From what the article says, the OTS system was put in a year ahead of Amazon's purchase. If anyone should be able to fix a just-in-time inventory system, it's Amazon.

There are a lot of Whole Foods in the nation. It can hardly be difficult to find some with empty shelves; nor are disgruntled shoppers all that rare.

The challenge for Whole Foods is that they're losing shoppers to Trader Joes. Trader Joes beats them on price by having smaller stores, many fewer products, and a much leaner inventory system. That, I suspect, is the real push behind the inventory system.

Whole Foods would rather see a headline like "Entire aisles are empty" than "Whole Foods is bleeding money".

MaxedOutMama said...

Of course weather issues, especially in the more northern states, could mean that a system that is somewhat adequate during the spring/summer/fall might fail miserably in the winter months when storms produce "runs" on stores, and truck shipments are delayed. Having nothing back in the storeroom could easily result in bare shelves during periods of bad weather.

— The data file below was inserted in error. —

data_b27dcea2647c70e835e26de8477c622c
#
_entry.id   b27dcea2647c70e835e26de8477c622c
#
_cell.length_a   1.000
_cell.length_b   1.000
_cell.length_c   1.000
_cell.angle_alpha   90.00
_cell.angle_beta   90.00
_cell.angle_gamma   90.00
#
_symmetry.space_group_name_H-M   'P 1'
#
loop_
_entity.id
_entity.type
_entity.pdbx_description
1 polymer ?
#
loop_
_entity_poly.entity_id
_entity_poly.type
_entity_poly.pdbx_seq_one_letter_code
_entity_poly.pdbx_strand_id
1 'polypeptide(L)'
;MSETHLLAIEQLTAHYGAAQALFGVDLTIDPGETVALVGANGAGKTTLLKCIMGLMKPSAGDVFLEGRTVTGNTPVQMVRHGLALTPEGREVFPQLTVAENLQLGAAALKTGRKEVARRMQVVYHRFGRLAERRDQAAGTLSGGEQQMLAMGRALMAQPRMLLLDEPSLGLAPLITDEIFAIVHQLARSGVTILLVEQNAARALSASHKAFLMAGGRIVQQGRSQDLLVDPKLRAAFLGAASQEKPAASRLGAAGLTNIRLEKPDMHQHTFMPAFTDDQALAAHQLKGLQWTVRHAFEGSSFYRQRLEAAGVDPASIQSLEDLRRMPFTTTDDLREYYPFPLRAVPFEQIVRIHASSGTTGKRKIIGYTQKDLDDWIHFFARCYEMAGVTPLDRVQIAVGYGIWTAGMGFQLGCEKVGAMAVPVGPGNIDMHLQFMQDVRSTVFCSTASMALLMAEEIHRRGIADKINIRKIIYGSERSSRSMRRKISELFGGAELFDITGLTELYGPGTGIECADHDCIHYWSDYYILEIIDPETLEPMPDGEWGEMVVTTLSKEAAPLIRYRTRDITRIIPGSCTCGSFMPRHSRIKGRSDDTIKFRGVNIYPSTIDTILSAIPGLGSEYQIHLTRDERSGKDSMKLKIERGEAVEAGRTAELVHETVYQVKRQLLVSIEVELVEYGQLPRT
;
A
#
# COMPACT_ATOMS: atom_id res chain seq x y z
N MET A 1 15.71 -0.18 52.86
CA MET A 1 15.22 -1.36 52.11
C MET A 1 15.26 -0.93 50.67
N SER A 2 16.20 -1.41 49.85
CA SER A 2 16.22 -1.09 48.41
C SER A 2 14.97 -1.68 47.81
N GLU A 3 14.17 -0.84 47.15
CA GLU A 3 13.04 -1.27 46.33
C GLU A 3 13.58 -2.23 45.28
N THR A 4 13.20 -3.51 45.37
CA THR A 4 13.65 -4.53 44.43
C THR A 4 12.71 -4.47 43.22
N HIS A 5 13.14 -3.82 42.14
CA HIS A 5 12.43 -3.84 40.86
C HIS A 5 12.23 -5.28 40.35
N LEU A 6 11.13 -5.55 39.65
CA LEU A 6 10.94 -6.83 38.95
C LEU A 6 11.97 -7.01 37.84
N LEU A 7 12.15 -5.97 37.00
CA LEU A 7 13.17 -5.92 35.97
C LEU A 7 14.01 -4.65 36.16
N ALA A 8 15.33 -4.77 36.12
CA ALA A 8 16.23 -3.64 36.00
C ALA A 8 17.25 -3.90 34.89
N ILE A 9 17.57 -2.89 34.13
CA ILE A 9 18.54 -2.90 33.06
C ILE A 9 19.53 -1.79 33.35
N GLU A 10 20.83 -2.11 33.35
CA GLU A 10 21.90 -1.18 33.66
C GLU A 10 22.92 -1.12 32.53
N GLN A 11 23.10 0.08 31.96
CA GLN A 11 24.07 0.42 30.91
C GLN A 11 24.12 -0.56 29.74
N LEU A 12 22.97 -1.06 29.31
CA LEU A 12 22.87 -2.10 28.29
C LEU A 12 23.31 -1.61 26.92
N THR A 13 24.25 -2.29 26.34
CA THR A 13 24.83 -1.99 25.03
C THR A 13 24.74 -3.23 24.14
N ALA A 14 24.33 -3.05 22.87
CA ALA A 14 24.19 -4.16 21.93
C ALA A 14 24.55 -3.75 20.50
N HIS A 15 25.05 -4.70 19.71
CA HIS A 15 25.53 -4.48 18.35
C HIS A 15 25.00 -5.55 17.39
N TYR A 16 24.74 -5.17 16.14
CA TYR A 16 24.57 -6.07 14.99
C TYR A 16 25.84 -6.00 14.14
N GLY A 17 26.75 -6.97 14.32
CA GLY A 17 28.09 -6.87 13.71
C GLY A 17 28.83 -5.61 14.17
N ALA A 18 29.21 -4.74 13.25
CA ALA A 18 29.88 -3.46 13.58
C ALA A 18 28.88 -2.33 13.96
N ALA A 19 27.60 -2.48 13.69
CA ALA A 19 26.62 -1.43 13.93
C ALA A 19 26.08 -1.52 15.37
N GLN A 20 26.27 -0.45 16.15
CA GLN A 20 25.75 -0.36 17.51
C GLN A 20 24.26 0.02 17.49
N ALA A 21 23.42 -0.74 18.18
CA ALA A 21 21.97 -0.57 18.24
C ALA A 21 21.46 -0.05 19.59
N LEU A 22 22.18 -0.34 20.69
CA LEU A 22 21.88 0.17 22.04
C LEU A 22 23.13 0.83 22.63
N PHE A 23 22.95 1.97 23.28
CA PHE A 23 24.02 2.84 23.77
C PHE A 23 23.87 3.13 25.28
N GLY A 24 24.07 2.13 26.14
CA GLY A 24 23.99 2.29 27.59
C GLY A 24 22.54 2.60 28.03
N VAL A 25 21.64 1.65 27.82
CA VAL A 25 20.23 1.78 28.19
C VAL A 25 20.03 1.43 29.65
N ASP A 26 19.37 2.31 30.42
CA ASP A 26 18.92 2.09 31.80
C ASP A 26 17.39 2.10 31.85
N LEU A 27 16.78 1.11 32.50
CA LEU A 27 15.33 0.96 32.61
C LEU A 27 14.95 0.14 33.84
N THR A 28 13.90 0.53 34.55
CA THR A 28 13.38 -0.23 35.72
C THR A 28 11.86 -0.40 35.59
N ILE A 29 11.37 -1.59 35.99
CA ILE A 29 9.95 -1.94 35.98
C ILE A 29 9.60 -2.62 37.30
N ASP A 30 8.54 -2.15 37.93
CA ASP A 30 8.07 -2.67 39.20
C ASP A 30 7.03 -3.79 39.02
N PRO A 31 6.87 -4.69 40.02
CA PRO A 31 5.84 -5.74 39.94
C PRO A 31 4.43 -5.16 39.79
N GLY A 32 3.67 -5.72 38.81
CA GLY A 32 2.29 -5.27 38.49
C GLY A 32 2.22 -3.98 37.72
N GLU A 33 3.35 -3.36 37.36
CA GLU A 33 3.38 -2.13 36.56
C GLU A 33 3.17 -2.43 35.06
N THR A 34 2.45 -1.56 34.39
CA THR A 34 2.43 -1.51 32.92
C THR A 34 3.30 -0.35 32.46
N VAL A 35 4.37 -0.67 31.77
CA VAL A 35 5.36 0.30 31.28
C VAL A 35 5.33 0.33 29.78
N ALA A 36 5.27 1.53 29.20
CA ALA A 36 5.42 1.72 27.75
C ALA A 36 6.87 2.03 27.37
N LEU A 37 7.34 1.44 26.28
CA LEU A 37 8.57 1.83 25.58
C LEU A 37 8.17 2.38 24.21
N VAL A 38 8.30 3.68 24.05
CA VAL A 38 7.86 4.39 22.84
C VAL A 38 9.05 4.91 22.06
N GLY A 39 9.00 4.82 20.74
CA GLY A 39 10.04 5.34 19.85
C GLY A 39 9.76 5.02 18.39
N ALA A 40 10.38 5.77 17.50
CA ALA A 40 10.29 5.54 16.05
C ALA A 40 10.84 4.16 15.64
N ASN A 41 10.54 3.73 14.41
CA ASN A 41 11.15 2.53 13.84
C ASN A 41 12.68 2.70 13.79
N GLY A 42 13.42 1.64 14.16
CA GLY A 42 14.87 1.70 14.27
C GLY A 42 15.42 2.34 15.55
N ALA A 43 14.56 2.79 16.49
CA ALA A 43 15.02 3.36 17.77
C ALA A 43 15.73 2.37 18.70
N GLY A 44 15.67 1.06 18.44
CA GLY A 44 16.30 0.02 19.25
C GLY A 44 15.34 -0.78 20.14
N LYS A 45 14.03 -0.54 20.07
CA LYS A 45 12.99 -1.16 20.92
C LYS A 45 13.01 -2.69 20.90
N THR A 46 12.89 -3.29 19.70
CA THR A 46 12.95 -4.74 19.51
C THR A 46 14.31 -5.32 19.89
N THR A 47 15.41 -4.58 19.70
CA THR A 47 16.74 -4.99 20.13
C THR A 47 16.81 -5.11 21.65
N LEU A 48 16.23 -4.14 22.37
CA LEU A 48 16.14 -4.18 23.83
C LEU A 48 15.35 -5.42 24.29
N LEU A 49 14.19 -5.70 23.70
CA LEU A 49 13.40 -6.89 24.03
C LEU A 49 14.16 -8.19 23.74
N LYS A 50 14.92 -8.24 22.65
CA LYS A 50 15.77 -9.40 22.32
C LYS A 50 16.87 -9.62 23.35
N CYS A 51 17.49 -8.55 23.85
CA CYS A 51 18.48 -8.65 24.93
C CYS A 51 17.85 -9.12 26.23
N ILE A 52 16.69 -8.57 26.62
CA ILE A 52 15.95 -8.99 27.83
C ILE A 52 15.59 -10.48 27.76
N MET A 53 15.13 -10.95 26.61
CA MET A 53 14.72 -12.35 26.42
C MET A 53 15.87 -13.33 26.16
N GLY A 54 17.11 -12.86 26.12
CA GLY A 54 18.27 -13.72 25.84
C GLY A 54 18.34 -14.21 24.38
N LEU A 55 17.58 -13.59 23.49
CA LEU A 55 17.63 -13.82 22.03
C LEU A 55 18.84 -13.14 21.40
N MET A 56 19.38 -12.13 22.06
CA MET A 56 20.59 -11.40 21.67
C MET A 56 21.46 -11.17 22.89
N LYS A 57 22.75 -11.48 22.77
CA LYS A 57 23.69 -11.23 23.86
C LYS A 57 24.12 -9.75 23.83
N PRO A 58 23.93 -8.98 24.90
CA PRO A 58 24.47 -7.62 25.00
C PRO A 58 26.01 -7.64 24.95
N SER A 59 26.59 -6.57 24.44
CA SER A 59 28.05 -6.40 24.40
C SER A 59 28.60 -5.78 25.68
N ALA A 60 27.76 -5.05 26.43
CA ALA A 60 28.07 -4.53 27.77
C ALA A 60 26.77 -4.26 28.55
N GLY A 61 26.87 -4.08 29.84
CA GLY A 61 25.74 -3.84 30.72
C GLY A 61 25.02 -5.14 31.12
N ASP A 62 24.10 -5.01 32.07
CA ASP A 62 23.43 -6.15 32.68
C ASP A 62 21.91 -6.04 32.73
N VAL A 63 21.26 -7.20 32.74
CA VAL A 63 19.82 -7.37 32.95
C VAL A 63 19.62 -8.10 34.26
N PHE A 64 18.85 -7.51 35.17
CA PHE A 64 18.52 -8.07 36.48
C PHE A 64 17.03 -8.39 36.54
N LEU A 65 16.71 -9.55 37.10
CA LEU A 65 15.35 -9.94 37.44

Still, the photos in the article are appalling and indicate a genuine problem for this chain.

MaxedOutMama said...

Or maybe this explains it:
Whole Foods gets stores to comply with OTS by instructing managers to regularly walk through store aisles and storage rooms with checklists to make sure every item is in its right place and there is no excess stock. If anything is amiss, or if there is too much inventory in storage, the manager in charge of that area of the store is written up. After three write-ups, they can lose their job.

If the store shelves are bare, you don't get written up and lose your job. If you pre-order because you know the supply chain is a bit iffy and demand will come in spurts, you do get written up and lose your job. Such an "incentive" system could well produce bare shelves!